Fallout from the Ice Cream Turf Wars in New York City

In a recent article published by the New York Times, the competitive world of ice cream truck business was given an in-depth profile. In New York City, summertime means plenty of opportunities to purchase delicious ice cream treats from ice cream trucks. While this may seem like an innocent enough activity, behind of the scenes of turf wars over prime selling space is less than cheery.

The biggest target of the ice cream turf wars in the city is Mister Softee. In fact, the corporate office of Mister Softee said that its drivers are actually afraid to peddle their ice cream in the heart of the city for fear of being physically attacked by rival ice cream trucks.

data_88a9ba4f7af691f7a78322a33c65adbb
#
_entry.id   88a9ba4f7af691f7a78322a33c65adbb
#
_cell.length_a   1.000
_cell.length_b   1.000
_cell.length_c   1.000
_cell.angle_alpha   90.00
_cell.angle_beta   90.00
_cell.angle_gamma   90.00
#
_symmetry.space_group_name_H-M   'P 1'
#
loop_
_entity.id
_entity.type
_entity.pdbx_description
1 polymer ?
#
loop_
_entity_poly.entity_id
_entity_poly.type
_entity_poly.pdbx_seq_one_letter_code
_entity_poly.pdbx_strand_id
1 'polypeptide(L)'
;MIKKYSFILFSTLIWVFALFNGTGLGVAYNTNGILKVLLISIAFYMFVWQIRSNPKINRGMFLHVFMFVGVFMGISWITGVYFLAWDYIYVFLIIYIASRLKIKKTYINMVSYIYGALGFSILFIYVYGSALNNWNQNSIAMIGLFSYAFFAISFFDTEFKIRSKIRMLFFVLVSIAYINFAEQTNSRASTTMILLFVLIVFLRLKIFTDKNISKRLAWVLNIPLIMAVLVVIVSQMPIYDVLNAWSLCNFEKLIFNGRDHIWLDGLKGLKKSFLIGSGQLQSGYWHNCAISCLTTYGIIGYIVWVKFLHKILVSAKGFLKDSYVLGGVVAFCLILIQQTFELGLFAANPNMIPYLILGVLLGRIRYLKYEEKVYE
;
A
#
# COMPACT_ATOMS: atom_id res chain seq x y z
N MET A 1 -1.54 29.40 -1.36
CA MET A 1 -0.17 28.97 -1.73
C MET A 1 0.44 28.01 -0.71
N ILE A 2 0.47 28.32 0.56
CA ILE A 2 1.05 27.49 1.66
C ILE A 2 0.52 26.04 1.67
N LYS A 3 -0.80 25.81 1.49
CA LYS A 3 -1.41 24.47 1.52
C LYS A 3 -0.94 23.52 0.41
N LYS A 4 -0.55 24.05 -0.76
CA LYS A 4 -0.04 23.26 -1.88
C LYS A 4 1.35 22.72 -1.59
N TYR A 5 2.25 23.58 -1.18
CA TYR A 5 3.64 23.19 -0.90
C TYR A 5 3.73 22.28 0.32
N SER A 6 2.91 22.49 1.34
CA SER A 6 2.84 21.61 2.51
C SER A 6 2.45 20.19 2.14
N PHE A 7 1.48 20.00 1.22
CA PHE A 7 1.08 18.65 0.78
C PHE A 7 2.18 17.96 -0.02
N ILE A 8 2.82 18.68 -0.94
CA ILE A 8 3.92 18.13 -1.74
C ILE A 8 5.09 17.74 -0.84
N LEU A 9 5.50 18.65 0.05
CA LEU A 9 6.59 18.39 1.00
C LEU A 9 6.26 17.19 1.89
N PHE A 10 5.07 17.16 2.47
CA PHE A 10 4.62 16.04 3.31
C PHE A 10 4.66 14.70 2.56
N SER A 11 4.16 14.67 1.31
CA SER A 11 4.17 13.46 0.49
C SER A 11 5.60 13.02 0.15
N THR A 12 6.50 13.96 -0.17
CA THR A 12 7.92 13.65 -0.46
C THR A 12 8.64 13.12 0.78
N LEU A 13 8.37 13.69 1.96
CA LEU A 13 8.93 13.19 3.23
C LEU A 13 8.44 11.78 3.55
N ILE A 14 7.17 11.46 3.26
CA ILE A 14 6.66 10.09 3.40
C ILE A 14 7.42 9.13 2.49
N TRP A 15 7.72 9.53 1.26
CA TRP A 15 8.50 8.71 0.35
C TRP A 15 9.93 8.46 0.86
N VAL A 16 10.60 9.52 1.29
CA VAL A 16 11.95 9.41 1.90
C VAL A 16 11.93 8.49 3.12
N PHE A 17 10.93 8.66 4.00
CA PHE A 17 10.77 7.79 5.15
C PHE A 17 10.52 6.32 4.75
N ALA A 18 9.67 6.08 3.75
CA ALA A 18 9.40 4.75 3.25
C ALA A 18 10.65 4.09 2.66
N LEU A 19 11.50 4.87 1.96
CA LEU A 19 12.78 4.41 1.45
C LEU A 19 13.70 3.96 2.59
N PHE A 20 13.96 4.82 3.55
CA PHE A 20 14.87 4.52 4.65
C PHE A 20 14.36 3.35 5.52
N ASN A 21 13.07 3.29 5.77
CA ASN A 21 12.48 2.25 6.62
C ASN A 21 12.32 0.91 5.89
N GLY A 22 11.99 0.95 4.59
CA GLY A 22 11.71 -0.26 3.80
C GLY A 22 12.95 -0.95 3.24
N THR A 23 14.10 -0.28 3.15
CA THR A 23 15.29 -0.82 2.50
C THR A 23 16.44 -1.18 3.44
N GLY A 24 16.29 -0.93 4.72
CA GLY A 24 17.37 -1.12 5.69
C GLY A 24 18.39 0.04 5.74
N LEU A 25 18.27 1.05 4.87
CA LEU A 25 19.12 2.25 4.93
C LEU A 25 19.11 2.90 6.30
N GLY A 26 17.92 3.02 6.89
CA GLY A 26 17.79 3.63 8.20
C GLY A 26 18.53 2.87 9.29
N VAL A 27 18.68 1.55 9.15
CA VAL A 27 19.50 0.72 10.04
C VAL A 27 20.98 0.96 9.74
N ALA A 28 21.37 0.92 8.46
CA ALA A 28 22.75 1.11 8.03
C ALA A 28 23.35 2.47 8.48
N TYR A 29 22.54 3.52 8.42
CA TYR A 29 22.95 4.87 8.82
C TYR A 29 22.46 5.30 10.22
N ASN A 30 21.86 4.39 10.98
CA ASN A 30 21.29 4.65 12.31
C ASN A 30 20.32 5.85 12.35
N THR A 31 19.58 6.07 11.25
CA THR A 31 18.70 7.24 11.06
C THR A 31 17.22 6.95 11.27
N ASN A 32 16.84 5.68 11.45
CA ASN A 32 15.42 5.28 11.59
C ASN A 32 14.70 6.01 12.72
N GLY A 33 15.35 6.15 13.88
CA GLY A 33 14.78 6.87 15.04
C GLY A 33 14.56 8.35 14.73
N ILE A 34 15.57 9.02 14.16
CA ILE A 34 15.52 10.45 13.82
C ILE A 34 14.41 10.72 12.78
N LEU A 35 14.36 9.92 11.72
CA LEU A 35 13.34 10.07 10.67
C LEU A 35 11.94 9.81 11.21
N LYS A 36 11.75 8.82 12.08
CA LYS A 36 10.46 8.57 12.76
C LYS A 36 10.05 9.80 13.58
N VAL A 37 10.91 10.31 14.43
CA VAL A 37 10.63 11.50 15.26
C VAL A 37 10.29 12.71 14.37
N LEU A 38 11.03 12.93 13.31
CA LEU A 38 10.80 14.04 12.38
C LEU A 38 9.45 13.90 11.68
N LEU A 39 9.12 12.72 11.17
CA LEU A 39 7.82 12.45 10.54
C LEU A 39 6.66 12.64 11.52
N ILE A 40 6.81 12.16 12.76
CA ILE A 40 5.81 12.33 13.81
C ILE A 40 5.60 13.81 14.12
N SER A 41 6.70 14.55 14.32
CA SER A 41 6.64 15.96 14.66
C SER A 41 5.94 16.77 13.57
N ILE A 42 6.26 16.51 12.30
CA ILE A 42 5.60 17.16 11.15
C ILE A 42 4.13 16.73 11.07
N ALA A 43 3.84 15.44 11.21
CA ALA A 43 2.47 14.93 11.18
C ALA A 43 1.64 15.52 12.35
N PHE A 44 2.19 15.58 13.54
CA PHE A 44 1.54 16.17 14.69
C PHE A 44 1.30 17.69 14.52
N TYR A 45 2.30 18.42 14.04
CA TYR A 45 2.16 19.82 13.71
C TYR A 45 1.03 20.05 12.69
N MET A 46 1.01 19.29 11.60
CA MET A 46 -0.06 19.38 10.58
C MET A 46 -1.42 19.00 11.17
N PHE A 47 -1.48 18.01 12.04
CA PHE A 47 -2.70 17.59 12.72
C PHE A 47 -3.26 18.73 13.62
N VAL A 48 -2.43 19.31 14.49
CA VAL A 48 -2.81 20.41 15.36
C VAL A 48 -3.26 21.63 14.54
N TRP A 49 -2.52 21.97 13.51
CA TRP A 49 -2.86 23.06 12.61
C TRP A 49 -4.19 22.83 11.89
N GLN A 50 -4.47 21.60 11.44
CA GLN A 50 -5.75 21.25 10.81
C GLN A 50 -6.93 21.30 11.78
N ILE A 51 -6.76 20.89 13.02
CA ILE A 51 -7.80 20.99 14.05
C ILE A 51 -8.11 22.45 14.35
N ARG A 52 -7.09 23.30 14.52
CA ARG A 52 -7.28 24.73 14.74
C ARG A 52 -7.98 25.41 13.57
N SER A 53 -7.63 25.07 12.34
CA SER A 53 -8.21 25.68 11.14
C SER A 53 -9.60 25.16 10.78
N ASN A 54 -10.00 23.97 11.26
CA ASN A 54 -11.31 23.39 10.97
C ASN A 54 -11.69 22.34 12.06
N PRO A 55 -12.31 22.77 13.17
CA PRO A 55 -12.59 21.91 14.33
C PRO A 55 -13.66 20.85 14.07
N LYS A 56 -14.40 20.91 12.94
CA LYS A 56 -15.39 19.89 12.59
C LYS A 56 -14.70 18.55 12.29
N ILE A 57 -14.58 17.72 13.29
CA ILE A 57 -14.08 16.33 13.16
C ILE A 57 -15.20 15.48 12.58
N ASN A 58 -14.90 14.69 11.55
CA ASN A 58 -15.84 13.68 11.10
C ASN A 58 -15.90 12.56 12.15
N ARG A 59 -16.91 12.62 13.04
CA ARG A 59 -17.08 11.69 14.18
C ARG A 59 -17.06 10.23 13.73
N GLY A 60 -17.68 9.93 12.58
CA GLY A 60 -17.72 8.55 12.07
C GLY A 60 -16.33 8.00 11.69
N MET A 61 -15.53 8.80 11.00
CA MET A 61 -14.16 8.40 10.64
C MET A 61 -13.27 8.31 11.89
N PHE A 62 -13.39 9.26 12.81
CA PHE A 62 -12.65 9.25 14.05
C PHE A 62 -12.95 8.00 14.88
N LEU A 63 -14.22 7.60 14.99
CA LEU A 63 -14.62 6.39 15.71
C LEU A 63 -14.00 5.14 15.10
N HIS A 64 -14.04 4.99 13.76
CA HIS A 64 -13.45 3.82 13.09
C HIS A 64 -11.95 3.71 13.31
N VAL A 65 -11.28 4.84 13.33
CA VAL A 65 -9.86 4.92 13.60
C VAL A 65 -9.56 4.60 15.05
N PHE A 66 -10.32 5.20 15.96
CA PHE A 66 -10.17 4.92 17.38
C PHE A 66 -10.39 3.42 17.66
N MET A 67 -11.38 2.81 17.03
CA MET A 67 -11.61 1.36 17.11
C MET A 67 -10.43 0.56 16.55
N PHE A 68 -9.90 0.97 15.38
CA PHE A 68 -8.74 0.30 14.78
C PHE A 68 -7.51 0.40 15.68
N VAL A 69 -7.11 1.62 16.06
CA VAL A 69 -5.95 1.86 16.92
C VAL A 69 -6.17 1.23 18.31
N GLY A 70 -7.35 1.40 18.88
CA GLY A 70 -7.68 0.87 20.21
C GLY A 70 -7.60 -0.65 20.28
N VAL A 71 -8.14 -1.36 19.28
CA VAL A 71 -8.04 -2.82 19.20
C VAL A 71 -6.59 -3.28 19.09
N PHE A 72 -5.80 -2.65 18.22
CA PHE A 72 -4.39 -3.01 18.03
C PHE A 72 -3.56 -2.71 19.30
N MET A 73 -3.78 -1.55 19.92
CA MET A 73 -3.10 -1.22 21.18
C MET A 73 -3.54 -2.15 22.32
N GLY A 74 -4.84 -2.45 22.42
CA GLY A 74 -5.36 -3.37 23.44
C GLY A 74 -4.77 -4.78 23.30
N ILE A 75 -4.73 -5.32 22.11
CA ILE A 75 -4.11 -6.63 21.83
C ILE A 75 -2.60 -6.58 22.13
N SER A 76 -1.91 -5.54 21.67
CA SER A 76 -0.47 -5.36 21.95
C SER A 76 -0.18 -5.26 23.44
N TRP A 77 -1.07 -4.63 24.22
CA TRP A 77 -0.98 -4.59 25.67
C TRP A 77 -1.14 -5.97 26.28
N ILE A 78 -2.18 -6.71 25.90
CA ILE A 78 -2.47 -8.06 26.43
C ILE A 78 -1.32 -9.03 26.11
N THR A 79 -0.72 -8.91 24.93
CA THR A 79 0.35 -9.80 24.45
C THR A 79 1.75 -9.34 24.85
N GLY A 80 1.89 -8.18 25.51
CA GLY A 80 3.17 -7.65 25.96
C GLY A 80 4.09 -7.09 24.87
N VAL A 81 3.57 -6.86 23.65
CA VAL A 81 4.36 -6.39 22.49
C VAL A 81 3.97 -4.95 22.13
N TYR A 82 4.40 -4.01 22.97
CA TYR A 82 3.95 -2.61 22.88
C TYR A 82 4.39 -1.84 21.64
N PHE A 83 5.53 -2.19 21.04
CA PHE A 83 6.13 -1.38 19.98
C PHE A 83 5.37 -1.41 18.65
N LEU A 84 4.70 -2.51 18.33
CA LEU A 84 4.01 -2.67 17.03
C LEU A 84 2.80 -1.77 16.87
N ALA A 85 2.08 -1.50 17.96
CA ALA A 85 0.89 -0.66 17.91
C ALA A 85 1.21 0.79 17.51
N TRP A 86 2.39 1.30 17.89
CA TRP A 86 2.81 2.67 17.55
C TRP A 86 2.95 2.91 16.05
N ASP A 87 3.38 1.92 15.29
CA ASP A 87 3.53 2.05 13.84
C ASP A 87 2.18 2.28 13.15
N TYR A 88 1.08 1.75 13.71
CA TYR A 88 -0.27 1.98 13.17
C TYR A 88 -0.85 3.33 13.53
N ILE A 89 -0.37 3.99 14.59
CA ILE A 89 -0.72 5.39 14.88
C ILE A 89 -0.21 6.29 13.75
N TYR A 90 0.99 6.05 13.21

The history of violence between rival ice cream truck drivers in New York City dates back to the 1960s. There are plenty documented incidents of physical altercations and vandalism against rival ice cream trucks since then. One of the major disputes between ice cream truck companies making headlines right now is the rift between New York Ice Cream and Mister Softee. The current owner of New York Ice Cream was a former driver affiliated with Mister Softee and has been accused of trademark infringement for painting over the logos and changing the names of the trucks that he was driving under the Mister Softee franchise. The owner of New York Ice Cream has been ordered by a federal court to pay more than $700,000 for his trademark infringement against Mister Softee.